The IFS-15 Series splicers have now been released. After much anticipation, INNO Instrument has published pictures, information and videos about their newest splicers. Many users of the IFS-10 and IFS-9 fusion splicers have been requesting different options such as Splice-On-Connectors a.k.a. (SOC). INNO Instrument has delivered with three new models with various differences. IFS-15S Standard ARC Fusion Splicer Want to splice 250µm fiber cable, 900µm fiber cable, flat cable and fiber jumper/patch cables? Now you can with the new IFS-15S Standard ARC Fusion Splicer. The IFS-15S core-alignment fusion splicer with the new Digital Analysis Core Alignment System (DACAS) is one of the most dependable splicers on the market. The IFS-15S has a friendly, intuitive GUI (Graphical User Interface) with a 4.3 inch high-resolution color LCD screen that is easy to use and see. With the compact size of the fusion splicer (155mm*130mm*137mm), the IFS-15S STANDARD Fiber Master brings much more convenience for customers who work in the telecommunication field. Besides the compact size, the most significant innovation is the compatibility. The IFS-15S is compatible with widely used fibers and cables. It combines the function of both splicing and heating for those cables which are popular in FTTx: 250μm fiber, 900μm fiber, flat cable, and fiber jumper. http://vimeo.com/50269730 IFS-15H FTTx ARC Fusion Splicer Splice-on-connectors are becoming more popular due to their savings in time, money and overall labor. INNO Instrument has a solution for many customers that want a splicer capable of splice-on-connectors but without the hefty price-tag. Uses a similar basis to the IFS-15S but has the ability to perform splicing and heating of splice on connectors. This unit is also waterproof, dustproof and has anti-shock properties for drops or falls. Don’t let it’s size fool you, this is one tough workhorse. http://vimeo.com/50269726 IFS-15F Factory ARC Fusion Splicer Need a simplified version for use in component manufacturing? Here is the IFS-15F customizable factory fusion splicer. It includes exclusive software for manufactures that do not need every option that a field installer may use. It uses the IFS-15 base but adds to its factory appeal with the grayish silver color and simplified user programming. This unit is also waterproof, dustproof and has anti-shock properties for drops or falls. http://vimeo.com/50269729 INNO Instrument proves again why it has become one of the most popular fusion splicer manufacturers.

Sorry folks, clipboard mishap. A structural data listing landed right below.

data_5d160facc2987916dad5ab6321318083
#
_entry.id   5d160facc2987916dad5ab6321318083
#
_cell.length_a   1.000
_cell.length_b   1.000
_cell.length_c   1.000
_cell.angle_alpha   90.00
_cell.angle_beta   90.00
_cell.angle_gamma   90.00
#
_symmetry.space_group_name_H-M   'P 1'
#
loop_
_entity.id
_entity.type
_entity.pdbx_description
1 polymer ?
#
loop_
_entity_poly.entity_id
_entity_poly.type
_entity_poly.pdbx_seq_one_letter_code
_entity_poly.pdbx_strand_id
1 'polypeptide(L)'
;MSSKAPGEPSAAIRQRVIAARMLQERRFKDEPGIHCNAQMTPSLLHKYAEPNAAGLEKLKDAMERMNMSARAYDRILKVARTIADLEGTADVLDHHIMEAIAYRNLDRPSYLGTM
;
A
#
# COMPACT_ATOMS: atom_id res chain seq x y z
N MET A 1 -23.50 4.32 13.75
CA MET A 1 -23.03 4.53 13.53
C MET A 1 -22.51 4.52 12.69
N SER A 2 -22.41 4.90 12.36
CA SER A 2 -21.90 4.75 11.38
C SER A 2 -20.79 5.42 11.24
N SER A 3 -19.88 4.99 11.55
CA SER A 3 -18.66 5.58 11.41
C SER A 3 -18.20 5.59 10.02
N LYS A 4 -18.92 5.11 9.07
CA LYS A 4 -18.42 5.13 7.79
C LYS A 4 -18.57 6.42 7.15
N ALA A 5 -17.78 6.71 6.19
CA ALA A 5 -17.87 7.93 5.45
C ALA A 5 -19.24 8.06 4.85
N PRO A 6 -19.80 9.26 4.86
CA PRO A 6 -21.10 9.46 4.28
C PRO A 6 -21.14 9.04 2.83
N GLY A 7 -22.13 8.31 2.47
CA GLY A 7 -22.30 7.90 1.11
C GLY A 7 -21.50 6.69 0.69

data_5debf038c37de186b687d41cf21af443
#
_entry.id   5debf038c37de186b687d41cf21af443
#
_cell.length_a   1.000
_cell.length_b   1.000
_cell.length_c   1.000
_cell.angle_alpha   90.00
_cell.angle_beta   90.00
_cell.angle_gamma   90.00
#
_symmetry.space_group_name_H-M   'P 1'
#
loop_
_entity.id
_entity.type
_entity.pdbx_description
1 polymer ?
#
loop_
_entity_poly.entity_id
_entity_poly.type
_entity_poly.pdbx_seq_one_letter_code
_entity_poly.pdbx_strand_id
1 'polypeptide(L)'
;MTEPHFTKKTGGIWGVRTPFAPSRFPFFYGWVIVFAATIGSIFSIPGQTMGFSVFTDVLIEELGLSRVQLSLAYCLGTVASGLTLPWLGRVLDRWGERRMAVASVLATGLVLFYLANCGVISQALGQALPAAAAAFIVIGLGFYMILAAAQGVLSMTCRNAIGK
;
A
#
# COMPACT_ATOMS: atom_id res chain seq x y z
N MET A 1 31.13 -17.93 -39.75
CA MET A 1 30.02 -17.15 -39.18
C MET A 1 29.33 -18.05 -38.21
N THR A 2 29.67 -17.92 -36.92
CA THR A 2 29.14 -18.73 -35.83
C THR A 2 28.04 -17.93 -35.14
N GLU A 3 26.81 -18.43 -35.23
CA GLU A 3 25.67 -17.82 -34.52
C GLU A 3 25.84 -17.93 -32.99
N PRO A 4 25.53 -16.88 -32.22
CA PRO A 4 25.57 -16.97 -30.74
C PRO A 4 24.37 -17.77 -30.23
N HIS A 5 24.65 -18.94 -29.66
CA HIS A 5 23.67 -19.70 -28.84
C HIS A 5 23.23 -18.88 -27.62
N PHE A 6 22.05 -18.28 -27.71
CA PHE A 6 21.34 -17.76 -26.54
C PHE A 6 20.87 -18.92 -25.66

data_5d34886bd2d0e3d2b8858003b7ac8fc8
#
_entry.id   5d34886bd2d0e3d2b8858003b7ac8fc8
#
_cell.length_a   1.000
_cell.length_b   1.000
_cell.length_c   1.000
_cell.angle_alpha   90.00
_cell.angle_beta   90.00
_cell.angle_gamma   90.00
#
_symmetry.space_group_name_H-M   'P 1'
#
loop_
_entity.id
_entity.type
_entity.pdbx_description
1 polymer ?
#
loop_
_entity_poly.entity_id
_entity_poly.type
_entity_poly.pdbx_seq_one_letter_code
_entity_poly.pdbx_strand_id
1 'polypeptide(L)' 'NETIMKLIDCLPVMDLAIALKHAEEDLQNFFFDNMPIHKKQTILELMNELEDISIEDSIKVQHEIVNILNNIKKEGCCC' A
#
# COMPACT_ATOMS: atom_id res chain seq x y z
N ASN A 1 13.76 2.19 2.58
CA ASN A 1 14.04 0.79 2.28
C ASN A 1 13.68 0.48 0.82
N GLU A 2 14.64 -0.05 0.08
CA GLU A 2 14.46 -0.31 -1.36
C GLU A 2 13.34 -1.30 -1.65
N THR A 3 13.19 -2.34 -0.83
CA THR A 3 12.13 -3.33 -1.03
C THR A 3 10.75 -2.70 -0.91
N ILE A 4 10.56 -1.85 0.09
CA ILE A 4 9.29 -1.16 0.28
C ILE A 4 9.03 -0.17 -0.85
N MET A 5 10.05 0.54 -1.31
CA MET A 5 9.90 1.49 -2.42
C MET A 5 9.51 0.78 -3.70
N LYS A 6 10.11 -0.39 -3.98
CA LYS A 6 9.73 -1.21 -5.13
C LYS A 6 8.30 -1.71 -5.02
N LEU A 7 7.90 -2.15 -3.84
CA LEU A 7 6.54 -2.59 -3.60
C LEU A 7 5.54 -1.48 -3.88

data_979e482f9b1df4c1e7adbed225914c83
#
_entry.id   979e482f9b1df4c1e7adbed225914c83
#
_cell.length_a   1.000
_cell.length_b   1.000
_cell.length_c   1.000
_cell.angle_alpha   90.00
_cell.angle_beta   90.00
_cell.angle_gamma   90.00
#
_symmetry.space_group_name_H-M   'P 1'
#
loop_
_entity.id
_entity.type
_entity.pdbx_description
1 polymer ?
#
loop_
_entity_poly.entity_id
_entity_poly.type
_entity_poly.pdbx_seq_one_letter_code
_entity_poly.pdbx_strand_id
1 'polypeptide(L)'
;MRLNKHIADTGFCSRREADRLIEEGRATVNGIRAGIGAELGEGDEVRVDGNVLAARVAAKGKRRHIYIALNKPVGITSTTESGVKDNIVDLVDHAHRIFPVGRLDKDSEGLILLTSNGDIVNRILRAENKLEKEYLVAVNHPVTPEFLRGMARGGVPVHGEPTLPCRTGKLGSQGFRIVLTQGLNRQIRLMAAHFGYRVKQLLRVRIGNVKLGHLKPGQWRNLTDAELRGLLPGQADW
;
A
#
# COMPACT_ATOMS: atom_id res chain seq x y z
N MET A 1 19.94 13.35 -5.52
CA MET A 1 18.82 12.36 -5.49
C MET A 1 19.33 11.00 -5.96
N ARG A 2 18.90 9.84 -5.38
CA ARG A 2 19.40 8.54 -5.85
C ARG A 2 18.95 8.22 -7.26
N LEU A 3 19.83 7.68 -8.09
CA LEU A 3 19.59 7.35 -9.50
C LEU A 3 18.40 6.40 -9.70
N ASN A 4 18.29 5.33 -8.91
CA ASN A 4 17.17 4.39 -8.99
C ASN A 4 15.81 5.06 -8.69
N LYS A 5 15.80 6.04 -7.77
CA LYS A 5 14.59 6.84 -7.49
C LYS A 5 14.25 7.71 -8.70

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Cleavers do not have “cleave counters” like a fusion splicer has arc counts. There is no visual way to know when the blade must be turned by looking at the cleaver unless a microscope or magnifier is used to observe the edge of the blade. The numbers on the side of the blade indicates to the technician the current position of the blade, but not how many times the blade has been rotated though all of the positions. The manufacturer may suggest rotating the blade to the next position each time electrodes are replaced in the fusion splicer. If this is your equipment and you are the only one who uses it than this technique may work fine for you. Often however the technician is not the only one using the equipment. Perhaps he or she must wait until multiple fibers need to be re-cleaved, or bad splices must be reworked before determining the wheel must be turned or replaced. Although replacing the wheel can be done in the field successfully and without too much trouble, I prefer doing this preventative maintenance at my shop, not in the field. Cleaver blades are not that expensive when you are not purchasing from the manufacturers. Each of the big three manufacturers, Fujikura, Fitel and Sumitomo charges 2 to 3 times the cost of these equivalent quality blades. These cleaver blades are as good as what the manufacturers sell. Considering the price, they are a better bargain. FiberTool® sells the best quality replacement cleaver blades. They are the only aftermarket cleaver blades we know of manufactured in the USA. You can get these quality replacement fusion electrodes for the following manufacturers: • Alcoa Fujikura® • Sumitomo® • Fitel® • Corning® FiberTool® replacement cleaver blades last as long as the original equipment manufactured parts they replace but for 1/2 the price! Each cleaver blade meets and/or exceeds the specifications set for the fiber optic industry. Each blade is inspected individually to ensure 100% adherence to our stringent tolerances.